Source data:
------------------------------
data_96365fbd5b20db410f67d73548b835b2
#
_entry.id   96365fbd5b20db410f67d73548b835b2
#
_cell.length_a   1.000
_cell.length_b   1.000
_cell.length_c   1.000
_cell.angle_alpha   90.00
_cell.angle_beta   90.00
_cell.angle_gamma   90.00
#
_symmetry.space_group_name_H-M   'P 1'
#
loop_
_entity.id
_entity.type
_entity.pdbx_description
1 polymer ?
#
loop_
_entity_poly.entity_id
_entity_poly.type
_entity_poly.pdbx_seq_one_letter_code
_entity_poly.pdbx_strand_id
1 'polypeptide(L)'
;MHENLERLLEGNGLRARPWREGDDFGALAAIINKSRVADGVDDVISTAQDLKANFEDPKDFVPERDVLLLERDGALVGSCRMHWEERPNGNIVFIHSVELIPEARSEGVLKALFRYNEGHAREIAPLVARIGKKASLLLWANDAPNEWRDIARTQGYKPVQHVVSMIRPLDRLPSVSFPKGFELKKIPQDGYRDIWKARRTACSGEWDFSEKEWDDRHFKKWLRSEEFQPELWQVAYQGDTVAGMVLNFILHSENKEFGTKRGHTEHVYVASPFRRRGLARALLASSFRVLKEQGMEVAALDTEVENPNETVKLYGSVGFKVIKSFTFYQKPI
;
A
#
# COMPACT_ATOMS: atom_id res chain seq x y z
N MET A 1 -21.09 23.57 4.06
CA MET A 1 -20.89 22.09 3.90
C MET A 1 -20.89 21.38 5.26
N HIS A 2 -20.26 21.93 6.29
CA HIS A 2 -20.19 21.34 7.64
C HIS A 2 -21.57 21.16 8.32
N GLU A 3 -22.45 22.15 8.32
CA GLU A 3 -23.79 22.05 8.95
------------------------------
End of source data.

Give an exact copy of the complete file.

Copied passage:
data_96365fbd5b20db410f67d73548b835b2
#
_entry.id   96365fbd5b20db410f67d73548b835b2
#
_cell.length_a   1.000
_cell.length_b   1.000
_cell.length_c   1.000
_cell.angle_alpha   90.00
_cell.angle_beta   90.00
_cell.angle_gamma   90.00
#
_symmetry.space_group_name_H-M   'P 1'
#
loop_
_entity.id
_entity.type
_entity.pdbx_description
1 polymer ?
#
loop_
_entity_poly.entity_id
_entity_poly.type
_entity_poly.pdbx_seq_one_letter_code
_entity_poly.pdbx_strand_id
1 'polypeptide(L)'
;MHENLERLLEGNGLRARPWREGDDFGALAAIINKSRVADGVDDVISTAQDLKANFEDPKDFVPERDVLLLERDGALVGSCRMHWEERPNGNIVFIHSVELIPEARSEGVLKALFRYNEGHAREIAPLVARIGKKASLLLWANDAPNEWRDIARTQGYKPVQHVVSMIRPLDRLPSVSFPKGFELKKIPQDGYRDIWKARRTACSGEWDFSEKEWDDRHFKKWLRSEEFQPELWQVAYQGDTVAGMVLNFILHSENKEFGTKRGHTEHVYVASPFRRRGLARALLASSFRVLKEQGMEVAALDTEVENPNETVKLYGSVGFKVIKSFTFYQKPI
;
A
#
# COMPACT_ATOMS: atom_id res chain seq x y z
N MET A 1 -21.09 23.57 4.06
CA MET A 1 -20.89 22.09 3.90
C MET A 1 -20.89 21.38 5.26
N HIS A 2 -20.26 21.93 6.29
CA HIS A 2 -20.19 21.34 7.64
C HIS A 2 -21.57 21.16 8.32
N GLU A 3 -22.45 22.15 8.32
CA GLU A 3 -23.79 22.05 8.95